2016 Chateau Beychevelle Grand Bateau
To many casual wine drinkers, and certainly to me in my imbibing history, when you start to learn about Bordeaux, Chateau Beychevelle, the famous Fourth Growth located on the Left Bank in Saint Julien, immediately draws attention. And probably not for the best of reasons – it’s got a really cool, memorable label. Don’t believe me? Just ask the Chinese, where this wine, “The Grand Dragon Boat Bordeaux” is so popular that it sells out every year.
What is the label? It’s actually the tradition of a sailing ship paying homage to the admiral in what is known as baisse voile – lowering of the sails.
Beychevelle’s history dates back to the ancient mists of the early 15th century, but it’s really in the mid 16th century when the first Duke of Epernon took over the estate that its legend began. This first Duke was not only a Duke, but also a great French Admiral, and such was the respect for his Admiralty that all ships that passed the estate would give the baisse voile. He in turn commissioned a great statue of a sailing ship at half-mast with a lengendary griffin on the prow. This in turn became the label of storied Beychevelle.
As befitting a great Duke, you need not only a winery, but lots of vineyards through the rolling Medoc hillside, a garden in the size and style of Versailles, a chai large enough to store all the wine you could ever want and party with, a chateau on top of the chai and well, eventually, an extra entire “Louisiana Wing” added onto the Chateau, so your American belle doesn’t get homesick.
All of this is to say—and it becomes perfectly clear when you visit Beychevelle – it’s absolutely huge. Why does this matter to us? For two reasons.
First, at its size, polish and posture, keeping up Beychevelle takes a lot of money. Which means that over the centuries Beychevelle did experience a slow and steady decline, at least in facilities as well as reputation. For us, this means that even today, memories of Beychevelle laid-low 100 years ago still depress its price.
Second, at its size, Beychevelle has a lot of vineyards. In fact, it has so many vineyards that in Saint Julien alone there are 80 separate plots scattered across the appellation. And then there are 22 more hectares of historic vineyards in the Haut-Medoc that are grandfathered in as Saint Julien. And then 14 more blocks next to Second Growth Giruard Larose, and 20 additional right next to Ducru Beaucaillou. And then finally some in Cussac, which is Haut-Medoc, and aren’t grandfathered in as Saint Julien. Whew!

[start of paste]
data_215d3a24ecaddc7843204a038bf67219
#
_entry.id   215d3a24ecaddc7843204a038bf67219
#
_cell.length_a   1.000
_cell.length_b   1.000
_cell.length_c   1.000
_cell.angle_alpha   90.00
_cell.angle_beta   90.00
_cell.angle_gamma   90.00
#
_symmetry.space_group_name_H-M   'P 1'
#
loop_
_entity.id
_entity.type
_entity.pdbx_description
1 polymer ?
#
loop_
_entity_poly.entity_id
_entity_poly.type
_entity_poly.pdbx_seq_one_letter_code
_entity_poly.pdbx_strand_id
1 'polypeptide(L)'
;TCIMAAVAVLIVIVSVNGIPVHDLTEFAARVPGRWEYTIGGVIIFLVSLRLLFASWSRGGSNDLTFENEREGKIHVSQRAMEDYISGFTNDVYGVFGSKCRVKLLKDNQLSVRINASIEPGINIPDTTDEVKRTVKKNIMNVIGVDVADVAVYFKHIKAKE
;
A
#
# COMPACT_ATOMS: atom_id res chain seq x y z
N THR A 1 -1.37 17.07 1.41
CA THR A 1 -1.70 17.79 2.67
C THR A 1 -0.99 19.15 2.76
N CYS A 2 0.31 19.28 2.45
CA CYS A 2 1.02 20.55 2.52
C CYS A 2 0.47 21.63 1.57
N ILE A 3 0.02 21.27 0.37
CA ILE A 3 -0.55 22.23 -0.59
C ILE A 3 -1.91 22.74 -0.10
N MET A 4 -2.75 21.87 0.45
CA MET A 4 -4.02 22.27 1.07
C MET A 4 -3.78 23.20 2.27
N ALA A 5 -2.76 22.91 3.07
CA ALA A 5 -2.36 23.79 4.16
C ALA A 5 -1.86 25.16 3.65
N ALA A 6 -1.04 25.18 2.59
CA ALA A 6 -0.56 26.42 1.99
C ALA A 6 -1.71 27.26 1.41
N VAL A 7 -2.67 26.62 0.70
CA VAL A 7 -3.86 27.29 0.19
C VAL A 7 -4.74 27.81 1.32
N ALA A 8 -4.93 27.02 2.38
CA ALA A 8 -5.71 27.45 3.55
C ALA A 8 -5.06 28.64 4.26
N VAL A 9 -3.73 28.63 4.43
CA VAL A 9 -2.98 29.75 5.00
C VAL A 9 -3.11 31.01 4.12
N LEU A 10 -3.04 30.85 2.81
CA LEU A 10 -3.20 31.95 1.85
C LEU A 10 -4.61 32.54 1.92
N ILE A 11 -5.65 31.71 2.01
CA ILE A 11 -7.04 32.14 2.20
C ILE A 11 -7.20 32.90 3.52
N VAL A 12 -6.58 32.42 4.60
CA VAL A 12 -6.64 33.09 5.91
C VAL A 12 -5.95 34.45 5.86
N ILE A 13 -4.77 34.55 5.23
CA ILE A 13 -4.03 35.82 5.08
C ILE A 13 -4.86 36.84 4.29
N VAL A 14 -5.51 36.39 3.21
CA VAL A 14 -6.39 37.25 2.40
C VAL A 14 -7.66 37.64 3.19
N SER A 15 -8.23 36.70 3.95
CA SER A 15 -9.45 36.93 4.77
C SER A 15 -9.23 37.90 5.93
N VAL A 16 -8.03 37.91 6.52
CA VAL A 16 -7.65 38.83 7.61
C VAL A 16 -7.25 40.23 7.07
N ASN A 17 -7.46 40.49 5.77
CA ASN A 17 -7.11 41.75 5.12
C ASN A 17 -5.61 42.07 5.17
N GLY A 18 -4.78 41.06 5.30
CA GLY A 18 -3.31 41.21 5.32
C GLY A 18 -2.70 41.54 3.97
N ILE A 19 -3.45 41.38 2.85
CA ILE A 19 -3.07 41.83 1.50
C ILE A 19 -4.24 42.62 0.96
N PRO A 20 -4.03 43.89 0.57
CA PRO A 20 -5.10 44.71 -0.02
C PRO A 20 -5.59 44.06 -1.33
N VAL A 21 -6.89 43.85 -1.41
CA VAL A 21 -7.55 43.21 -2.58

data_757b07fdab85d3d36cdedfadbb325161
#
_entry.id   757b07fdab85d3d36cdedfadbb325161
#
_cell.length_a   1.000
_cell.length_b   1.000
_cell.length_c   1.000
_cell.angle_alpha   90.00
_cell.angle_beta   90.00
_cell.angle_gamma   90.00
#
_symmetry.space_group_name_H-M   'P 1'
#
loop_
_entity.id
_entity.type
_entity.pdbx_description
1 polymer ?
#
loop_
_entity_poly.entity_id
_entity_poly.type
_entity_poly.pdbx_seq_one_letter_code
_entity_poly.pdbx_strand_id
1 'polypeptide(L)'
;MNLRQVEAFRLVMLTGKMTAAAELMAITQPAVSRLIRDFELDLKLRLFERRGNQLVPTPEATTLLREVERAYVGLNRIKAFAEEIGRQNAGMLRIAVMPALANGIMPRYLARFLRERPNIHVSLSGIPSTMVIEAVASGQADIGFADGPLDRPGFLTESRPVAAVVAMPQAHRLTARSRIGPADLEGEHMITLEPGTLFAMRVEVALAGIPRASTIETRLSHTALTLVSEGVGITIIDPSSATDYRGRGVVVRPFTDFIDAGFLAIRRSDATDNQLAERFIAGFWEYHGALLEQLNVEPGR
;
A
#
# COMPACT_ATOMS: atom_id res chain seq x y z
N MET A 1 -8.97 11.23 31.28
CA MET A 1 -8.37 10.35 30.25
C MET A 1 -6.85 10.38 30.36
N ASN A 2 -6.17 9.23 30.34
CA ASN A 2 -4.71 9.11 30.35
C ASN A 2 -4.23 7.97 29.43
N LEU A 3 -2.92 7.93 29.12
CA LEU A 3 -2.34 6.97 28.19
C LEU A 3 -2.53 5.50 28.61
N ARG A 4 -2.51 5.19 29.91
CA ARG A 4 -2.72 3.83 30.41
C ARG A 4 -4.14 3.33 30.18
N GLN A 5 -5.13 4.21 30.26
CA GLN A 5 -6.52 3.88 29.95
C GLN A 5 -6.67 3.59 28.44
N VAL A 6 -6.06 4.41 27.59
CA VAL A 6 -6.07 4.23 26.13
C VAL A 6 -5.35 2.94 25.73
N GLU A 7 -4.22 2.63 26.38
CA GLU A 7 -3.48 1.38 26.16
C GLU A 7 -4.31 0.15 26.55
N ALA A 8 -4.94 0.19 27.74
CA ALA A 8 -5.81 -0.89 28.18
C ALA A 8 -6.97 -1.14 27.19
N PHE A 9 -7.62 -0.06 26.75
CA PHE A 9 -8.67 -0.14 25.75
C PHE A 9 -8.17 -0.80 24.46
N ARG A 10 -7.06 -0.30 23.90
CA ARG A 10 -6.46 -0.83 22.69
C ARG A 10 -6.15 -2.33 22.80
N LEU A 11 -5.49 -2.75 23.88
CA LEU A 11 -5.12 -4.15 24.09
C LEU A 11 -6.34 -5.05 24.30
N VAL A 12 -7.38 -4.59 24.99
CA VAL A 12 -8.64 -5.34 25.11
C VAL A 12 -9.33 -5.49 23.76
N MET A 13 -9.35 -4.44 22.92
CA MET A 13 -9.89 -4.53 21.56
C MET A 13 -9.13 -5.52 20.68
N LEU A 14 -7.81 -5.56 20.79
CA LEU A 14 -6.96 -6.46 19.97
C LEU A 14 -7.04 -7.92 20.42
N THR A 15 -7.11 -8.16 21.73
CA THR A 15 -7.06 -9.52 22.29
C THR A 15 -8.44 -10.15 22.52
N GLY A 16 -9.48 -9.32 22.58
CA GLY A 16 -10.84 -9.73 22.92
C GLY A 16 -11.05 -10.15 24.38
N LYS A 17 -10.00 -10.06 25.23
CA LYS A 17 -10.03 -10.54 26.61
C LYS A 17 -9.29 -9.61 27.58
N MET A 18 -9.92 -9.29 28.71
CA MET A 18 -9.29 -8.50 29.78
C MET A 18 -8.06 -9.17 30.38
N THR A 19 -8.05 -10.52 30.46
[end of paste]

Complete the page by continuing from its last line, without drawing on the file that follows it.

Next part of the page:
So what does this all mean to you? That we got a great deal, of course. And it’s worth a bit more explanation.
Beychevelle in the past has made excellent wines. Take the 1982, a 94-point Parker, that was made from ALL of their various vineyards, with the Grand Vin getting 95% of “selection”, if you can even call it a selection at that level, and the second wine being 5%.
Beychevelle, now, is still making excellent wines. Take the 98-point 2016 rating cited below. Of the entire estate, only 50% of the grapes went into the Grand Vin in 2016. 25% went into the second wine. The remaining 25%? – into today’s Big Boat on feature today.
So, this Big Boat is still 100% Beychevelle. And look, some of that 2016 juice is 98 points. Sure, they’ve got a lot of land, but they always have. Nowadays, they are just making better selections. Selections for wines that need 20 years, and wines that drink great right now. Which is exactly what our Bevvie of a Big Boat is:
This wine unfurls with a beautiful, and classic expression of black fruits on the nose, anise, cedar, a bit of minerality, seaspray and just a touch of toast. The palate moves us forward with an open expression of cherry fruit, cassis, and just a touch of black pepper. The finish is clean and fresh, befitting of a spritely Bordeaux, leaving your palate wanting more. At five years old this wine is drinking in perfect form now, but will go at least four years further.
Beychevelle may win your curiosity for its label, but the wine inside the bottle will win your heart.
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